Seven puppies left to die in a cat carrier have now been found homes ahead of Christmas thanks to the support of Clymping Dog Sanctuary.
Nicknamed Tinsel, Santa, Elf, Olaf, Rudolph, Holly and Star by sanctuary staff, the eight-week old saluki cross lurcher puppies were discovered by a man from Midhurst dumped in his back garden, who rushed them to the vets for life-saving treatment.
When they were brought to the sanctuary in Ford Road, Ford, on Thursday, December 12, sanctuary manager Nigel Stentiford said they were ‘the worst condition puppies I have had in 21 years here’.
The five dogs and two bitches weighed 3kg instead of 6kg, were riddled with worms and fleas, suffered from rickets and malnutrition and were eating each other’s waste to survive.
A week on, and the pups have more than doubled their body weight – and despite a bout of diarrhoea which has prevented them from moving in with their new owners right away, Nigel, 58, was confident they would be okay.
A Facebook appeal for owners was viewed 90,000 times and the sanctuary had hundreds of responses as far afield as America and Scotland, but the pups will be rehomed locally, from Bognor Regis and Littlehampton to Havant and Eastbourne.
Nigel said: “It is absolutely incredible; its the power of social media.”
Volunteer Sue Knight, 63, from Rustington, said: “I have never met such polite, calm, mannerly puppies. They are so sweet.”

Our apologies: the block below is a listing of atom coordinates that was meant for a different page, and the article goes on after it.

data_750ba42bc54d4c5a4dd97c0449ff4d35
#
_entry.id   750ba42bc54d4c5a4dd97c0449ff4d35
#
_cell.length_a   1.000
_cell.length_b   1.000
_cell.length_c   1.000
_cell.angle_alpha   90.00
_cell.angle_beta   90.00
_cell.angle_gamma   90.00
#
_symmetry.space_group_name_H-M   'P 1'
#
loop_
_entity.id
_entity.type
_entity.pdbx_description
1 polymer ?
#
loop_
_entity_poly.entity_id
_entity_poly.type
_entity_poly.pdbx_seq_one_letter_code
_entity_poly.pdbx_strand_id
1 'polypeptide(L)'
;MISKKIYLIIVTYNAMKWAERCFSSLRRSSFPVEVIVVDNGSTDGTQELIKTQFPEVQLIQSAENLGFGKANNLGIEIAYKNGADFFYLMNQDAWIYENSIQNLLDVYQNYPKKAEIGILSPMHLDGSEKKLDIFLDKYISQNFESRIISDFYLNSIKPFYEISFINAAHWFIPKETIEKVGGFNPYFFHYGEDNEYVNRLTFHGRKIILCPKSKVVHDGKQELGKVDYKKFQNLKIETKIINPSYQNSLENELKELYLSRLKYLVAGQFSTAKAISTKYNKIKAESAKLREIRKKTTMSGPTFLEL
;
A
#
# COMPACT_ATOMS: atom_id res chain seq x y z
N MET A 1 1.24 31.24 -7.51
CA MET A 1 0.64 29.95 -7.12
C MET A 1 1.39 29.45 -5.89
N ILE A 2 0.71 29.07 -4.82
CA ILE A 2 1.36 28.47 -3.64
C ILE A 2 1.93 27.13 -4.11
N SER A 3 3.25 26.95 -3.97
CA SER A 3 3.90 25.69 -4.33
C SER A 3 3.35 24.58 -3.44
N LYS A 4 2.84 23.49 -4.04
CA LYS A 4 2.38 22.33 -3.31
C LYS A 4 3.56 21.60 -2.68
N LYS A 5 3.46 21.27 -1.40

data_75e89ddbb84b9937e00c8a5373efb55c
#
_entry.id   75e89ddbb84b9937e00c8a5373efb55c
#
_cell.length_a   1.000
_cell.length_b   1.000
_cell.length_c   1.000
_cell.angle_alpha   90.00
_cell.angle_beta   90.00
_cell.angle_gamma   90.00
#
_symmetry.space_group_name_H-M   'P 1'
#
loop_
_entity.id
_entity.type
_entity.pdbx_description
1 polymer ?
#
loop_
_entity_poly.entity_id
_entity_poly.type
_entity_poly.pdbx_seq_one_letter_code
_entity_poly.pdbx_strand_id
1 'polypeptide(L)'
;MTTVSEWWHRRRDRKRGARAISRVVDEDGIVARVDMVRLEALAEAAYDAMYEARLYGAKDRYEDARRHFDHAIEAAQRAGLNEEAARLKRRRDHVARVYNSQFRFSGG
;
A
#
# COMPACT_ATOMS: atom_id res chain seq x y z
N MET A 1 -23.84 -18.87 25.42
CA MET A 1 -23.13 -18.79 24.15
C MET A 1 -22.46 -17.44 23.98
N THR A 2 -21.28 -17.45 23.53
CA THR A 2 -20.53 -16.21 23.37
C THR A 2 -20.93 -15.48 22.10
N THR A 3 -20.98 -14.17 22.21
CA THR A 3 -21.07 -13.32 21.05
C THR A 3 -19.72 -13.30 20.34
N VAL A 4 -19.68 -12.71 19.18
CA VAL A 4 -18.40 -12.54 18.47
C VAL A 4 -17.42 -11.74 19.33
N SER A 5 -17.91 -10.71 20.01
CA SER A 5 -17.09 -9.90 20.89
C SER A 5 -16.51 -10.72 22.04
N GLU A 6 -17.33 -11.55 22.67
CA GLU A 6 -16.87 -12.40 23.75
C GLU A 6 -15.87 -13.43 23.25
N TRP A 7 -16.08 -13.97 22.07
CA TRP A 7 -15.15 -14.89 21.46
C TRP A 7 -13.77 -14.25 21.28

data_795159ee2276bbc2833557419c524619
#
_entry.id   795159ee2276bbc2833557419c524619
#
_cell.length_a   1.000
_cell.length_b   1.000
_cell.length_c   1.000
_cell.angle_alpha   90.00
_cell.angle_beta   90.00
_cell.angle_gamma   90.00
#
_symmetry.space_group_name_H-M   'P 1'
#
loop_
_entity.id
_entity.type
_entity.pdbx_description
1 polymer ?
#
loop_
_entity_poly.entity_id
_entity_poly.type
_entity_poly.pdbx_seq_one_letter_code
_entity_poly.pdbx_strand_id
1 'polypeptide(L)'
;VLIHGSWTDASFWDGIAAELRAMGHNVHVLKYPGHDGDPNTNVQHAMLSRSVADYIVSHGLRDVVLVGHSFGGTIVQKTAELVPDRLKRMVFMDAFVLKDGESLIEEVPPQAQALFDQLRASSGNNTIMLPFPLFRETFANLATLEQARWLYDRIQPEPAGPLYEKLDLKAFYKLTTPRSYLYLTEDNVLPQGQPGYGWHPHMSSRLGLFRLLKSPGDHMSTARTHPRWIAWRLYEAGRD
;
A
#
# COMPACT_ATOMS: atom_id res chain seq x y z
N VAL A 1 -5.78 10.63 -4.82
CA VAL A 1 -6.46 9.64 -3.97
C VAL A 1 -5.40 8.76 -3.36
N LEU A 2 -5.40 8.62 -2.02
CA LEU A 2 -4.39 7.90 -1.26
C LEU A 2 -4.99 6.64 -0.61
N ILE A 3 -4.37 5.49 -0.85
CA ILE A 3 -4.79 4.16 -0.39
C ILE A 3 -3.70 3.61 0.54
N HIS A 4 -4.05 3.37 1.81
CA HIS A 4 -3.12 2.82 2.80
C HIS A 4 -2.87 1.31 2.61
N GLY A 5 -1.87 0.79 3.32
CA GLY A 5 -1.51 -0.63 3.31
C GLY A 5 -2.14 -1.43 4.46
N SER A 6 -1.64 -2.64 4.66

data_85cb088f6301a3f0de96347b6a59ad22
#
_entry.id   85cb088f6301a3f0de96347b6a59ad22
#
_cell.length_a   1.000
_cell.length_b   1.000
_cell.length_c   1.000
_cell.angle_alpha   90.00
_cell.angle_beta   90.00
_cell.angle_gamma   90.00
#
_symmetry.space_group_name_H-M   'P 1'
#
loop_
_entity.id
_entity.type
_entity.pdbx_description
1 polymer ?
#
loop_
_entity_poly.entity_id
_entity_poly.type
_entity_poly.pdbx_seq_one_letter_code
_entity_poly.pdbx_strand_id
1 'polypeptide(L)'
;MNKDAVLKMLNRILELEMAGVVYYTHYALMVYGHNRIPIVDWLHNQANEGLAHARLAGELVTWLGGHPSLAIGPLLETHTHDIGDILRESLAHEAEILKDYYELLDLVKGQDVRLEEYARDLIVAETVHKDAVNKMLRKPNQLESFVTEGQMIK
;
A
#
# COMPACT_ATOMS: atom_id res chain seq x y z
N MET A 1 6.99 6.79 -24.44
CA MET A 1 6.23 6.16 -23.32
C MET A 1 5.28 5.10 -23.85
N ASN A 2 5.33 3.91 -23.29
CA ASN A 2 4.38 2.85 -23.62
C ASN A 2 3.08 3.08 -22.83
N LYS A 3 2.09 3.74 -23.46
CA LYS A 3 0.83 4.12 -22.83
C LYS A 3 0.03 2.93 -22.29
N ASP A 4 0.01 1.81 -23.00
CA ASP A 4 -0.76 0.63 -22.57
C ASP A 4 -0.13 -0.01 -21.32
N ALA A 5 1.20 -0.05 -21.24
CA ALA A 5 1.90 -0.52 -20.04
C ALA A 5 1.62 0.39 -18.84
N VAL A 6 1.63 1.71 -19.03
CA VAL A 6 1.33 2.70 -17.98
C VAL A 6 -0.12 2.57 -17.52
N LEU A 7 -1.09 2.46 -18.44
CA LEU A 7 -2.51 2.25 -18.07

Nigel said that the puppies were likely a result of ‘backstreet breeding’ and were dumped after those responsible were ‘unable to sell them’.
He warned that the ‘dogs are for life, not just for Christmas’ campaign was actually a fallacy, because most dogs were dumped ‘as soon as the clocks go back and the weather changes’. He said: “Before getting a dog or puppy, look at your personal circumstances and whether you have time for a dog. It is like having another baby in the house.”
Set up in 1952 by Kathleen Grellier and her friend the then Duchess of Norfolk, the sanctuary has rehomed 2,500 unwanted or stray dogs in the last 20 years.
It relies on fundraising and support by volunteers and people thinking of them in their wills to drum up the £50,000 a year needed for running costs.
To donate or volunteer, visit its website, clympingdogsanctuary.co.uk, or Facebook page.